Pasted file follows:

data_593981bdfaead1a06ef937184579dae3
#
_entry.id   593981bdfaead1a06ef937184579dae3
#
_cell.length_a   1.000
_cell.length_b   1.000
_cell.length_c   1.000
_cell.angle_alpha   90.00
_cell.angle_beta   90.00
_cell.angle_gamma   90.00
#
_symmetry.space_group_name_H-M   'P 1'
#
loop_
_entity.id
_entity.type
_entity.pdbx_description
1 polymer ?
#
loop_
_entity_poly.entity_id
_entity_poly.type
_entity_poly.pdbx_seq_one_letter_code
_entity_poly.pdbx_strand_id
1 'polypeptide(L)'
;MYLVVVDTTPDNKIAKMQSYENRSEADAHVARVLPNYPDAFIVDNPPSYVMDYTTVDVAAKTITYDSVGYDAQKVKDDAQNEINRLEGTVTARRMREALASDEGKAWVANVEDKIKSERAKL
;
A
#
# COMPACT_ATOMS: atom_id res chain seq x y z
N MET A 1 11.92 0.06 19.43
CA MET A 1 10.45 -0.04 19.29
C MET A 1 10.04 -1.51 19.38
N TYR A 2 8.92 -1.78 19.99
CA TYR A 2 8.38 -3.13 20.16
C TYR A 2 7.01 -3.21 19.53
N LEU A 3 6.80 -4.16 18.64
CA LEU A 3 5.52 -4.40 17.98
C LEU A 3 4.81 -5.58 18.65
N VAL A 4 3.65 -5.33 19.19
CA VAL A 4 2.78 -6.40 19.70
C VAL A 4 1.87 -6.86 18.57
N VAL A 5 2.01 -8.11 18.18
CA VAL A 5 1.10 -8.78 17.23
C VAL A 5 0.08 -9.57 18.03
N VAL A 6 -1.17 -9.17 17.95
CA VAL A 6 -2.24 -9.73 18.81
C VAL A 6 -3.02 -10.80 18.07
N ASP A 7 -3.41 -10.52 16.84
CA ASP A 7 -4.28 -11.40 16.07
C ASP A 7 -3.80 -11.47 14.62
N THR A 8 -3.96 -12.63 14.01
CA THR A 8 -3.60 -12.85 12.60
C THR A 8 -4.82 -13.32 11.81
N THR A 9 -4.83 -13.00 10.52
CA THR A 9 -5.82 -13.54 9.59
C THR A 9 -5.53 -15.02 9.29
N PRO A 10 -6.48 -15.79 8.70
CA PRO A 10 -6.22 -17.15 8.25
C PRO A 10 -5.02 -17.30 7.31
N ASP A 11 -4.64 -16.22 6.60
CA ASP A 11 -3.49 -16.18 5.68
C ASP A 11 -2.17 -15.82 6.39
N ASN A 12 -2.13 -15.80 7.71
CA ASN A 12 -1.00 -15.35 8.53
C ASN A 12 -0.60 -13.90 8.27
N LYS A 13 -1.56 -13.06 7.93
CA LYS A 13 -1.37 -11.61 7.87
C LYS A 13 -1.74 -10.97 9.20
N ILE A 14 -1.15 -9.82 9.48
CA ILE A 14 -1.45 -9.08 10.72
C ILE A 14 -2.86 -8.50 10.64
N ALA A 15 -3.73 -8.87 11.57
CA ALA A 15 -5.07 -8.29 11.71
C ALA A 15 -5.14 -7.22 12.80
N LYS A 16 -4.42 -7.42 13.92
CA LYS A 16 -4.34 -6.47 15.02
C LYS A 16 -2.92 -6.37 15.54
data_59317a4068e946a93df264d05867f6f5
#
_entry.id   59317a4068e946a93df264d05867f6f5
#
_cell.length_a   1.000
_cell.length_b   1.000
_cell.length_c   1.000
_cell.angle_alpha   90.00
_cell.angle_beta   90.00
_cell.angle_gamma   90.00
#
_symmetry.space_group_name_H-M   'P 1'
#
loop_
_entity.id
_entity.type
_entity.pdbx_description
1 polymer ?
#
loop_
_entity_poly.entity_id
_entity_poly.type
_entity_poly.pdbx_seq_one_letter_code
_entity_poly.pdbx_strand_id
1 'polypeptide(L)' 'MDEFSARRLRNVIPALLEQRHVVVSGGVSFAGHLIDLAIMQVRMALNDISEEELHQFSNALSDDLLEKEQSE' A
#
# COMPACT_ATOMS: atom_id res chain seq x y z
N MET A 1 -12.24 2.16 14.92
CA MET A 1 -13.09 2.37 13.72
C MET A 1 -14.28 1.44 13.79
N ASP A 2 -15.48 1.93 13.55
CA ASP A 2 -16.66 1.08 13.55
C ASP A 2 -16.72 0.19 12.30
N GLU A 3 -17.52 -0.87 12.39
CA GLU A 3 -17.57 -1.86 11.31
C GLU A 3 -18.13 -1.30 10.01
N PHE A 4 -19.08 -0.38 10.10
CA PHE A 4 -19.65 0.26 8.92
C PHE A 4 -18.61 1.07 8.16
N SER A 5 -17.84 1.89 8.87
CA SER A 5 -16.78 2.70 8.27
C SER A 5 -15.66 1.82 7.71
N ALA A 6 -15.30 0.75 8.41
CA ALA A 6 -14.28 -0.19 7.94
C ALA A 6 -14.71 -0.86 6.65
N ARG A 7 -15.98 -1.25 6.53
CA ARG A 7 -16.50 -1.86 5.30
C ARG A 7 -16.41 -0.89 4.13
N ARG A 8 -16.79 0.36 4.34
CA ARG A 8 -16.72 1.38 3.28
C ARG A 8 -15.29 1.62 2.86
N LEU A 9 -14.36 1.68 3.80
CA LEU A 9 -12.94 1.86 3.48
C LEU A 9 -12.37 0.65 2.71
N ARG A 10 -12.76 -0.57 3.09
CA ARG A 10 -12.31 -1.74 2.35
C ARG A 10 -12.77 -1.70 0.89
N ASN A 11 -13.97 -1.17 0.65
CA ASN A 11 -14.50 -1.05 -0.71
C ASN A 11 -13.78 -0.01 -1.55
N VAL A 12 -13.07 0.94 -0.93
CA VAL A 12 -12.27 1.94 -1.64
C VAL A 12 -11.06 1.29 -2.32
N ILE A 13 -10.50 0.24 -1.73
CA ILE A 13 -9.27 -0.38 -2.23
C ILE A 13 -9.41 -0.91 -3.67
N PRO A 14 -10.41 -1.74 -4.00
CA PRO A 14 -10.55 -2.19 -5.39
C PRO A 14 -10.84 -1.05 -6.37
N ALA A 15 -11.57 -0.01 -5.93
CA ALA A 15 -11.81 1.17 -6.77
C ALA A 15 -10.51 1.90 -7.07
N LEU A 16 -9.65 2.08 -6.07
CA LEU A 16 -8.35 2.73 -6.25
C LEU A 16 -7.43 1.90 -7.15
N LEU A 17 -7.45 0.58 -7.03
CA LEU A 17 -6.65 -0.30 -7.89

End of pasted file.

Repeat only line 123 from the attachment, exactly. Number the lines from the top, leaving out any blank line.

C ALA A 6 -14.71 -0.86 6.65